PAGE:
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In order to provide the basic building blocks for a thriving community, we must provide for public safety in Oakland. The lack of public safety contributes to a wide range of problems, both personal and financial. This means pursuing effective strategies to solve, prevent, and reduce crimes.
One of the most important policing methods for preventing crime is by providing visible, walking “beat” officers who are assigned to cover a particular area. (Oakland has historically called it “community policing” and now OPD uses the phrase “problem-solving officers” for this type of assignment). When officers are visible, it tends to deter crime and sends a message that Oakland is not a place to commit crime. When officers are consistently assigned to cover the same area, they get to know it better, and the community gets to know them. This reduces tension and mistrust, and improves the ability of police to gather information to solve and prevent crimes. In 2004, over 69% of Oakland voters approved Measure Y, which mandated a program to provide an assigned officer for every police ‘beat’ in Oakland.
- We must keep the promise to the voters, providing an assigned officer to every “beat” in Oakland.
- Provide for the other personnel needed to ensure that we have the capacity to answer 9-1-1 calls, gather evidence and solve crimes. (E.g. fingerprinting, evidence technicians, 9-1-1 dispatchers).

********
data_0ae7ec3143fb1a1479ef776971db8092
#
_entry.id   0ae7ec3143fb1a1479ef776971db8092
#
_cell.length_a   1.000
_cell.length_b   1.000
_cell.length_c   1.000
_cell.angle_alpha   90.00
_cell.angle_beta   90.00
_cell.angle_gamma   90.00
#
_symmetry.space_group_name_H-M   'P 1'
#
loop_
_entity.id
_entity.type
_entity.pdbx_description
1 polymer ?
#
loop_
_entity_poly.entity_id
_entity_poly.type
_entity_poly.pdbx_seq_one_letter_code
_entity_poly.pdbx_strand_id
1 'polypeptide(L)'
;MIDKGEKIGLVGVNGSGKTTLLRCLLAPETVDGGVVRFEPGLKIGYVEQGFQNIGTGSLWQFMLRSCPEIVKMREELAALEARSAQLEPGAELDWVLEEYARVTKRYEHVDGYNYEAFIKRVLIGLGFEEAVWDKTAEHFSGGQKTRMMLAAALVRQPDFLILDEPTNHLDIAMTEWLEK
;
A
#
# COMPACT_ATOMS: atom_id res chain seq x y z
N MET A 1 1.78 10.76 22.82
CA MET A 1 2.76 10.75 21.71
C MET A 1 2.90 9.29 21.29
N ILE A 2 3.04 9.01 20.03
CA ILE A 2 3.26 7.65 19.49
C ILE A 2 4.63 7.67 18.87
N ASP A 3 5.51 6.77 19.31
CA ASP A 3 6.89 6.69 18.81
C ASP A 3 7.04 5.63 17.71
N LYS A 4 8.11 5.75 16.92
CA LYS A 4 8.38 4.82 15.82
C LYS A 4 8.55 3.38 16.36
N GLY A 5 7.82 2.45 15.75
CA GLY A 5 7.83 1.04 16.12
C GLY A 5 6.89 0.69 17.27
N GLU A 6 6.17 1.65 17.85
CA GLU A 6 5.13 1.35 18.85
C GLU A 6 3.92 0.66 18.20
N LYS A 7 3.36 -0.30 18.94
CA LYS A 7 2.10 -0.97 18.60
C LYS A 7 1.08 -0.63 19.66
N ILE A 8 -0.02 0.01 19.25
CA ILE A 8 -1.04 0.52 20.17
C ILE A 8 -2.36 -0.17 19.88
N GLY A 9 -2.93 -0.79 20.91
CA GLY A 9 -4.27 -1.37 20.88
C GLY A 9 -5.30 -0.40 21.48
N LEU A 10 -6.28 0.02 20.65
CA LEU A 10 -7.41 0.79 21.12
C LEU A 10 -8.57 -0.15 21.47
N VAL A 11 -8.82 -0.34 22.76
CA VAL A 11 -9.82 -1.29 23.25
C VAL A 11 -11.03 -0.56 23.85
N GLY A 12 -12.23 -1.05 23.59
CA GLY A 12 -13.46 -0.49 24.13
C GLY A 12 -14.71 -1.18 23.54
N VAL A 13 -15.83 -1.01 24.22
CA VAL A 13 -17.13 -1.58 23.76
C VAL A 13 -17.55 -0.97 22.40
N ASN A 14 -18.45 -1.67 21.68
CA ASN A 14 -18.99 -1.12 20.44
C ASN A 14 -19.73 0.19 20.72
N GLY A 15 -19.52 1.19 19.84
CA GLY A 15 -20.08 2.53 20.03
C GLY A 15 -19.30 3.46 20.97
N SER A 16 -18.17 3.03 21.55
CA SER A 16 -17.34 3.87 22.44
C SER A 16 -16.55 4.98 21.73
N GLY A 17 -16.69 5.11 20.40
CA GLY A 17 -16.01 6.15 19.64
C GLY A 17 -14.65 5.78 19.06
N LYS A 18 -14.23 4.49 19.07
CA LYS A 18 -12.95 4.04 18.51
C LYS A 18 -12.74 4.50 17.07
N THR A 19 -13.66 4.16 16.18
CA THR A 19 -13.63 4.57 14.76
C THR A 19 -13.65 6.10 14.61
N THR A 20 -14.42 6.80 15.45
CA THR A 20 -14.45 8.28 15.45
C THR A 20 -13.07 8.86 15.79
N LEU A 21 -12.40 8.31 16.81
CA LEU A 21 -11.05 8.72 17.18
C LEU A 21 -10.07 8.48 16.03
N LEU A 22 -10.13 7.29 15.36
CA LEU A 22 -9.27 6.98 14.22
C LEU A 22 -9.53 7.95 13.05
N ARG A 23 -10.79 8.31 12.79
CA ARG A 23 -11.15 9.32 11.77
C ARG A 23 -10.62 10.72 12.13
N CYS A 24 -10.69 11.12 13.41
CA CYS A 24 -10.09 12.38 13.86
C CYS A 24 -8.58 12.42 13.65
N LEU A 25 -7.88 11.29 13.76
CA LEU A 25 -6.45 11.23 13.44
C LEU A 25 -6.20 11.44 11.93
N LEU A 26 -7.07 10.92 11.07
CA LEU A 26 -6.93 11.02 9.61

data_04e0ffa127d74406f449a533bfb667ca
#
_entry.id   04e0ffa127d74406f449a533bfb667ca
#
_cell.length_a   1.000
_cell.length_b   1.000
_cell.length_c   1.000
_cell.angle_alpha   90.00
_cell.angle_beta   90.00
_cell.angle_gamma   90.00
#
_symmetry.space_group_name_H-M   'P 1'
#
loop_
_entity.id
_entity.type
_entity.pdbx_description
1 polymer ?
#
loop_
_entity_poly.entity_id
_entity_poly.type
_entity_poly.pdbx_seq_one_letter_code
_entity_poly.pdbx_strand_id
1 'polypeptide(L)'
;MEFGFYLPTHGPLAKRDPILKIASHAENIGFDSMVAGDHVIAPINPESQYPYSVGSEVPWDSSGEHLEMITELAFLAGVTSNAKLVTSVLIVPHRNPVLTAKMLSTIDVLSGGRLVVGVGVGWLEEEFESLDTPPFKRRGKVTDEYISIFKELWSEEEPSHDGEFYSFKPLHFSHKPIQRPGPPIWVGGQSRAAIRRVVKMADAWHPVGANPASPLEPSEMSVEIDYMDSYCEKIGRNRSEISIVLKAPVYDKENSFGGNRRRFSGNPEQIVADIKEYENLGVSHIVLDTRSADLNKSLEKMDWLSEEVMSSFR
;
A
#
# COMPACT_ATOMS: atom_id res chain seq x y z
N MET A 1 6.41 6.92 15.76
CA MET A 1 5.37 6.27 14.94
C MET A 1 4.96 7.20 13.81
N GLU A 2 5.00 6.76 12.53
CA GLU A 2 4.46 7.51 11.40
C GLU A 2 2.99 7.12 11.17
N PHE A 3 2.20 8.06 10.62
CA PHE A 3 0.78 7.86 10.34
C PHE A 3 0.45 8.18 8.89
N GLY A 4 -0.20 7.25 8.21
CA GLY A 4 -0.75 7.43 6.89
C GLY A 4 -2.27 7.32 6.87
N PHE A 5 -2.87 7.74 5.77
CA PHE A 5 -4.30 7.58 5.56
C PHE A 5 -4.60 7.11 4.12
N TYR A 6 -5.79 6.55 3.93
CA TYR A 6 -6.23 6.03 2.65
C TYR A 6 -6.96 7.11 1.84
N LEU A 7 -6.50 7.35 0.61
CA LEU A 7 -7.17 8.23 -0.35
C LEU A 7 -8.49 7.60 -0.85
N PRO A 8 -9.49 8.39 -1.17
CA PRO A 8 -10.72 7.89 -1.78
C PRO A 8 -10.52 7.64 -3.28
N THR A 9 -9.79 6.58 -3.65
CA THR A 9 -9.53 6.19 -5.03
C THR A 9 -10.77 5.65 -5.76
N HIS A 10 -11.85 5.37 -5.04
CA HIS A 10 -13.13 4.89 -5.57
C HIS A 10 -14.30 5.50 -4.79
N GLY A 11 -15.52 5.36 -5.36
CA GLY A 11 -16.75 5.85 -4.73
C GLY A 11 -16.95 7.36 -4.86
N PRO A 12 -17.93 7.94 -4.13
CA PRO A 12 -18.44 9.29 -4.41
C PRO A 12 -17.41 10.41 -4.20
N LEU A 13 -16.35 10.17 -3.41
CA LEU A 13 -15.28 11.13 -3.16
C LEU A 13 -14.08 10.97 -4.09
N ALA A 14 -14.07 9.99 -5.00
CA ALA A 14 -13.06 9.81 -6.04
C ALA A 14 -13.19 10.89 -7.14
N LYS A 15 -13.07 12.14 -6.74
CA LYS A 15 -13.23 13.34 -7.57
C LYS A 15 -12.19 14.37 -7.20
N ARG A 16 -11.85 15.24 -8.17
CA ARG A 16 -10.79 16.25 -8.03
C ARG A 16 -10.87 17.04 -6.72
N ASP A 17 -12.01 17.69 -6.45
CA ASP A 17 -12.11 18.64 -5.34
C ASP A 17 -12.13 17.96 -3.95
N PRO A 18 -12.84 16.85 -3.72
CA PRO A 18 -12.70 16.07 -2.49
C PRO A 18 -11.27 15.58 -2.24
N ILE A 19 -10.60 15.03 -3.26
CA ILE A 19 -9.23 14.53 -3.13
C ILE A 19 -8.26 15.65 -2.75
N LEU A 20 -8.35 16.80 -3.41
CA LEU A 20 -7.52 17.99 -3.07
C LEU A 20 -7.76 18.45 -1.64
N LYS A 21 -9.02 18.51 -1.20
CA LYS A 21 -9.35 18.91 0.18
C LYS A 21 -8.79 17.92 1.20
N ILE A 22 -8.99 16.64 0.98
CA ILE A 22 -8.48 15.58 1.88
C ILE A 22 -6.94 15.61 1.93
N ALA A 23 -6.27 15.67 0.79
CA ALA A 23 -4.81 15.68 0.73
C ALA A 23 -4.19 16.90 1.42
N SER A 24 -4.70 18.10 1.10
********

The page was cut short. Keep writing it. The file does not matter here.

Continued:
- Look for creative and successful solutions. For example, one of our challenges is the fact that a majority of crimes are committed by ex-offenders, who are often released from prison with no help to seek a changed life. There are re-entry groups in Oakland, such as the Men of Valor program, which have a great track record helped ex-offenders turn their lives around, stop committing crime, and obtain jobs — and we should be supporting and expanding this type of program.
- Expand the use of Safety Ambassadors, who are uniformed safety professionals (who are not sworn police officers). Thanks to the Business Improvement Districts, this program has recently been launched in the Uptown and Downtown of Oakland, providing personnel who can both provide directions and information, and improve public safety. This program should be strengthened, including extended hours, and in additional locations.
- Once fully implemented, the City of Atlanta reported that their public safety and information patrol has reduced crime in the area by 60%.
- Provide the Chief of Police with the support needed to deploy personnel in the best way possible to enhance public safety.
- Support “Street Outreach Workers” who directly intervene to prevent the cycle of violence, and provide positive role models.
- Provide Blight reporting more easily, and online, improve blight clean-up and removal and enforcement.
- Improve “false alarm” program to reduce frequency of false alarms (and therefore, make sure we are not wasting police resources on false alarms so they can focus on real crime)